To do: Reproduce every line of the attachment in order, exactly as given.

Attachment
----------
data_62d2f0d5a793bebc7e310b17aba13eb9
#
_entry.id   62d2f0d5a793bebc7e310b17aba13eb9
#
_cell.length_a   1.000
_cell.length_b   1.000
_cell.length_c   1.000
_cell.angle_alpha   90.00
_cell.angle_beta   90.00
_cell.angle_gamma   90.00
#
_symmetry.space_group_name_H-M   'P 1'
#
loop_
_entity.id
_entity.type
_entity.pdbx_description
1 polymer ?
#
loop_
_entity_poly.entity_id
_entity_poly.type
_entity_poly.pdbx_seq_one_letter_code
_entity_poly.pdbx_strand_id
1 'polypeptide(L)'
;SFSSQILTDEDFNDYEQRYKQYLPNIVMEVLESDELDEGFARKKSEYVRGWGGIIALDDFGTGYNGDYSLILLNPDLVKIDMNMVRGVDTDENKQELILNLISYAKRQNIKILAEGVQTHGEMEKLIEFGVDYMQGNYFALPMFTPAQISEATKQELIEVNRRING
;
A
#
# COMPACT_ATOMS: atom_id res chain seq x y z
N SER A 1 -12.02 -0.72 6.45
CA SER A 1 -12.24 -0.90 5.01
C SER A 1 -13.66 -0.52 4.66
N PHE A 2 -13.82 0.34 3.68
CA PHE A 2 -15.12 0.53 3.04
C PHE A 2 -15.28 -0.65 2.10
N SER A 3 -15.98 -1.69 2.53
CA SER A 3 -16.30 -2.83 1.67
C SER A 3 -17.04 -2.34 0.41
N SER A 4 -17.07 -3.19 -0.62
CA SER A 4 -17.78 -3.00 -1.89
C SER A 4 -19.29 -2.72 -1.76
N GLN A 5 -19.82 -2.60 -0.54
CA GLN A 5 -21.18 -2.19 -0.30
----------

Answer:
data_62d2f0d5a793bebc7e310b17aba13eb9
#
_entry.id   62d2f0d5a793bebc7e310b17aba13eb9
#
_cell.length_a   1.000
_cell.length_b   1.000
_cell.length_c   1.000
_cell.angle_alpha   90.00
_cell.angle_beta   90.00
_cell.angle_gamma   90.00
#
_symmetry.space_group_name_H-M   'P 1'
#
loop_
_entity.id
_entity.type
_entity.pdbx_description
1 polymer ?
#
loop_
_entity_poly.entity_id
_entity_poly.type
_entity_poly.pdbx_seq_one_letter_code
_entity_poly.pdbx_strand_id
1 'polypeptide(L)'
;SFSSQILTDEDFNDYEQRYKQYLPNIVMEVLESDELDEGFARKKSEYVRGWGGIIALDDFGTGYNGDYSLILLNPDLVKIDMNMVRGVDTDENKQELILNLISYAKRQNIKILAEGVQTHGEMEKLIEFGVDYMQGNYFALPMFTPAQISEATKQELIEVNRRING
;
A
#
# COMPACT_ATOMS: atom_id res chain seq x y z
N SER A 1 -12.02 -0.72 6.45
CA SER A 1 -12.24 -0.90 5.01
C SER A 1 -13.66 -0.52 4.66
N PHE A 2 -13.82 0.34 3.68
CA PHE A 2 -15.12 0.53 3.04
C PHE A 2 -15.28 -0.65 2.10
N SER A 3 -15.98 -1.69 2.53
CA SER A 3 -16.30 -2.83 1.67
C SER A 3 -17.04 -2.34 0.41
N SER A 4 -17.07 -3.19 -0.62
CA SER A 4 -17.78 -3.00 -1.89
C SER A 4 -19.29 -2.72 -1.76
N GLN A 5 -19.82 -2.60 -0.54
CA GLN A 5 -21.18 -2.19 -0.30